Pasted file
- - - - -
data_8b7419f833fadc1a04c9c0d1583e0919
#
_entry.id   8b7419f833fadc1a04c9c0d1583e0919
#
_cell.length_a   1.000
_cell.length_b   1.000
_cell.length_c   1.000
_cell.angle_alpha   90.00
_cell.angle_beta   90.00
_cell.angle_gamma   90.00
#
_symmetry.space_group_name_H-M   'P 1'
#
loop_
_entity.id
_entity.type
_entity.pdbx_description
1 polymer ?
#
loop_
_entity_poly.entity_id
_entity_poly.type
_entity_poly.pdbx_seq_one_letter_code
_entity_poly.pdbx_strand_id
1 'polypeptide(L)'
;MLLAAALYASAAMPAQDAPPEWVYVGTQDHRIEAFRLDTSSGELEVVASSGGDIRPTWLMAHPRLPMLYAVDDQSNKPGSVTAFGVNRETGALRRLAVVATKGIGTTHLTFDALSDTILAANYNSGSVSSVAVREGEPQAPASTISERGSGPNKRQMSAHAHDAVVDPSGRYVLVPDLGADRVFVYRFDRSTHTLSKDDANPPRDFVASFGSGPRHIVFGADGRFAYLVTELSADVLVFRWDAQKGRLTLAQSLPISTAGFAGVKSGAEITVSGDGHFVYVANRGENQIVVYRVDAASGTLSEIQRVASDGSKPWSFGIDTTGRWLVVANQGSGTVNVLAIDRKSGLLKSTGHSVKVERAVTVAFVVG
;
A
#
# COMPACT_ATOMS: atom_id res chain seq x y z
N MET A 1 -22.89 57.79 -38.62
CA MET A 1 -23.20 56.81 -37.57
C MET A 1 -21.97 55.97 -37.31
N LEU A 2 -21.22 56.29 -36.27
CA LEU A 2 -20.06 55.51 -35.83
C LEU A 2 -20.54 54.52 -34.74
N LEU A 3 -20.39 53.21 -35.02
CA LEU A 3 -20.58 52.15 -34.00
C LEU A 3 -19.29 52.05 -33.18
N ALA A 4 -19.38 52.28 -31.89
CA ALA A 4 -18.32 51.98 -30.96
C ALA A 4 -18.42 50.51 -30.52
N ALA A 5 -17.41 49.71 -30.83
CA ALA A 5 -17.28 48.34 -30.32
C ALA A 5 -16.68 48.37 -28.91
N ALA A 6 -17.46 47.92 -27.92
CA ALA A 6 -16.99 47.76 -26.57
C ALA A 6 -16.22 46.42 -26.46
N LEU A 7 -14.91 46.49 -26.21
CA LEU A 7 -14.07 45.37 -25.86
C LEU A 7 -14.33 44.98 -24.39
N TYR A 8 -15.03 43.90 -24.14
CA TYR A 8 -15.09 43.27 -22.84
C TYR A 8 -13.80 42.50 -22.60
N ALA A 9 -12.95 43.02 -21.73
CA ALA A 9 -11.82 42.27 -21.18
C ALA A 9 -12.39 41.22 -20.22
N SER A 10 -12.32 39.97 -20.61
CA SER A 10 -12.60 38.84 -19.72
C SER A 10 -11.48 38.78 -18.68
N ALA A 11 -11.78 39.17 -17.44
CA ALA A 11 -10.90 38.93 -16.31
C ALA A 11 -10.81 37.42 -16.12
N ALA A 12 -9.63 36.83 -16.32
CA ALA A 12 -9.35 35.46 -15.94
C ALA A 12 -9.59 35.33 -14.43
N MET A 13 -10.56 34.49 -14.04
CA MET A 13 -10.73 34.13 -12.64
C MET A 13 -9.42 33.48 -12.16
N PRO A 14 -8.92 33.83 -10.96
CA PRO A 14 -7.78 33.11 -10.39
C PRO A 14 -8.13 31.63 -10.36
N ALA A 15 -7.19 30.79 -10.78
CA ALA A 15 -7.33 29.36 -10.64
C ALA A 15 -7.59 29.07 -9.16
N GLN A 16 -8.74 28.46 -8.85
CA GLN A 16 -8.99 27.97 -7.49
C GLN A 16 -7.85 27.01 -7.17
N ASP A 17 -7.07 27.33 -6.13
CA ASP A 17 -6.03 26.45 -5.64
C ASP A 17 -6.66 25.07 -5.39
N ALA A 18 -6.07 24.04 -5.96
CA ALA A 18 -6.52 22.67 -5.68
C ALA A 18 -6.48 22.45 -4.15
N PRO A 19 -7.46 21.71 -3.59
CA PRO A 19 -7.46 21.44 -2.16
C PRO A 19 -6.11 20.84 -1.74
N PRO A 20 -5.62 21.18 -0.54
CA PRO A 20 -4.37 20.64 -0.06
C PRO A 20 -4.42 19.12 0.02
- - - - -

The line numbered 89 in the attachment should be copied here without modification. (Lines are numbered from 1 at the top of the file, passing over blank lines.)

CA PRO A 20 -4.37 20.64 -0.06